Various Artists

Paul Wong
Cast of HBO”s version laughingly discuss Meg Ryan.<br><br>Courtesy of HBO

“I Am Sam” Soundtrack

V2 Records

The soundtrack to “I Am Sam,” the film starring Sean Penn and dealing with the legal and moral issues of a mentally-handicapped father”s claim to his daughter, gathers 18 artists” covers of songs originally written and recorded by the Beatles. Apparently, these Lennon-McCartney songs were running through the head of co-screenwriter/director Jessie Nelson as she conceived of the movie and saw it to fruition. What followed was a soundtrack that includes 17 Beatles” songs recorded specifically for the project. While there are some memorable tracks, the strategy of British V2 Records, to enlist the help of some of their own up and comers, resulted in more than a few miserable failures poor enough they are to send me scampering for my own revolver.

Any artist attempting a cover faces a penumbra. He or she can remain faithful to the original, reproducing the song in a way that pays tribute to the tune”s influence and persistence as a damn important song. Or, the artist can try something that falls under the heading “interpretive.” He or she can use the original as a starting point and explore the song in a way that pays homage differently. Both methods have their hurdles, and both methods have their virtues.

Some have pulled off a Beatles cover: Joe Cocker did it, Cheap Trick did it, and bands such as the Black Crowes and Oasis have regularly added a Beatles song to their live repertoires. There are some songs, however, that should never be touched. Some songs are such kin to the figure of the Fab Four that this culture holds in its collective conscience that to reproduce them is almost, I regret, an act of debasement. Take a listen to the Black Crowes” attempt at “Lucy in the Sky with Diamonds.” It”s not that the Crowes aren”t a fine rock band. It”s that “Lucy” is an emblem of the Beatles” transformation from mop-tops to adults and that gives the song its power. And Ben Harper, love him or hate him, fails just as badly in reaching for another untouchable, “Strawberry Fields Forever.” I hesitate to even mention the desecration that is Nick Cave”s cover of “Let it Be.”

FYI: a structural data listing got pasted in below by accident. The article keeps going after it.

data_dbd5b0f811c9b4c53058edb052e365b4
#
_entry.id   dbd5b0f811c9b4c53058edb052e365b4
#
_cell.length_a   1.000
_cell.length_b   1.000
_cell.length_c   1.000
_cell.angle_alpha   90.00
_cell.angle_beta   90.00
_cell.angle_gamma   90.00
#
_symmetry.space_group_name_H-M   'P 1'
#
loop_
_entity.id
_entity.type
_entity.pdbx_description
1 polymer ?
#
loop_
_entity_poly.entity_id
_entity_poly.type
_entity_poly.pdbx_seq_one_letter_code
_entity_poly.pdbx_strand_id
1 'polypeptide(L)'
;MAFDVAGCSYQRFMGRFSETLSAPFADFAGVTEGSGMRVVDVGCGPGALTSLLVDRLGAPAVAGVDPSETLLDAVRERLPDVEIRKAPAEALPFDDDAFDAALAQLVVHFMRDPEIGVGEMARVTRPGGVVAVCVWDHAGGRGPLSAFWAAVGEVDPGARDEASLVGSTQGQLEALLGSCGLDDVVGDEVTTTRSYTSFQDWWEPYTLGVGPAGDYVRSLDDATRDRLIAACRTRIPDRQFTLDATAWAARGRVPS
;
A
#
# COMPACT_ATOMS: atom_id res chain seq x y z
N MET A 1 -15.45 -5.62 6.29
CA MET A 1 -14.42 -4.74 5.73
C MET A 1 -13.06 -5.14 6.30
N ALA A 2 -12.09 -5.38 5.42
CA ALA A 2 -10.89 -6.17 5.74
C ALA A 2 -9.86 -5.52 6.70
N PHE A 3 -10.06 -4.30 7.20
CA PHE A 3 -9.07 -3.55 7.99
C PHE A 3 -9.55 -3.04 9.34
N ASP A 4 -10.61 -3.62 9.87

Chocolate Genius turns “Julia” into a funk-rock ballad, if such a thing exists. This borders on disrespect for Lennon”s deft finger-style tribute to his mom. Space-rockers Grandaddy”s version of “Revolution” lacks the distorted, bluesy punch not to mention the intro of the original. Heather Nova sounds like Lisa Loeb and messes up “We Can Work It Out.” Fratboy fave Howie Day does the same to “Help!” he just doesn”t have the vox to pull it off. And Sheryl Crowe”s version of “Mother Nature”s Son” makes us all wonder how many more good songs she”s going to ruin. British trio Stereophonics slow down and strip “Don”t Let Me Down” in a way that loses the original”s soulfulness. McCartney”s “Blackbird,” originally recorded with just an Epiphone Texan and a metronome, is tinkered with by Sarah Mclachlan to the point that it sounds kitsch and contrived.

For the most part, the songs are toned down probably part of the larger scheme of the movie. A nice exception is “I”m Looking Through You” by the Wallflowers, the soundtrack”s only upbeat number. Eddie Vedder is nice and sad on “You”ve Got To Hide Your Love Away,” backed by only a 12-string, bass, tambourine and harmonica. Paul Westerberg plus an acoustic equals a decently-listenable version of “Nowhere Man.” And Ben Folds delivers a cover of “Golden Slumbers” soaked in emotion.

There are two gems on this soundtrack. Permanently-sad Aimee Mann teams up with Michael Penn for a melancholy “Two of Us.” And Rufus Wainwright”s cover of “Across the Universe,” is a fine version of a fine song. The sensitive/affected/nerdy hipster”s whiny croon is powerful. It”s surprising that he plays the guitar instead of the piano, but Rufus stays true to Lennon”s original.

The lasting effect of this soundtrack is an affirmation of the power of these songs. It”s too bad that there aren”t any Harrisongs on here, but George”s tunes, like those on the soundtrack, certainly don”t need to be covered to be remembered. Other than Rufus”s brilliant cover, I will be back to listening to the originals. Nothing”s gonna change my world.

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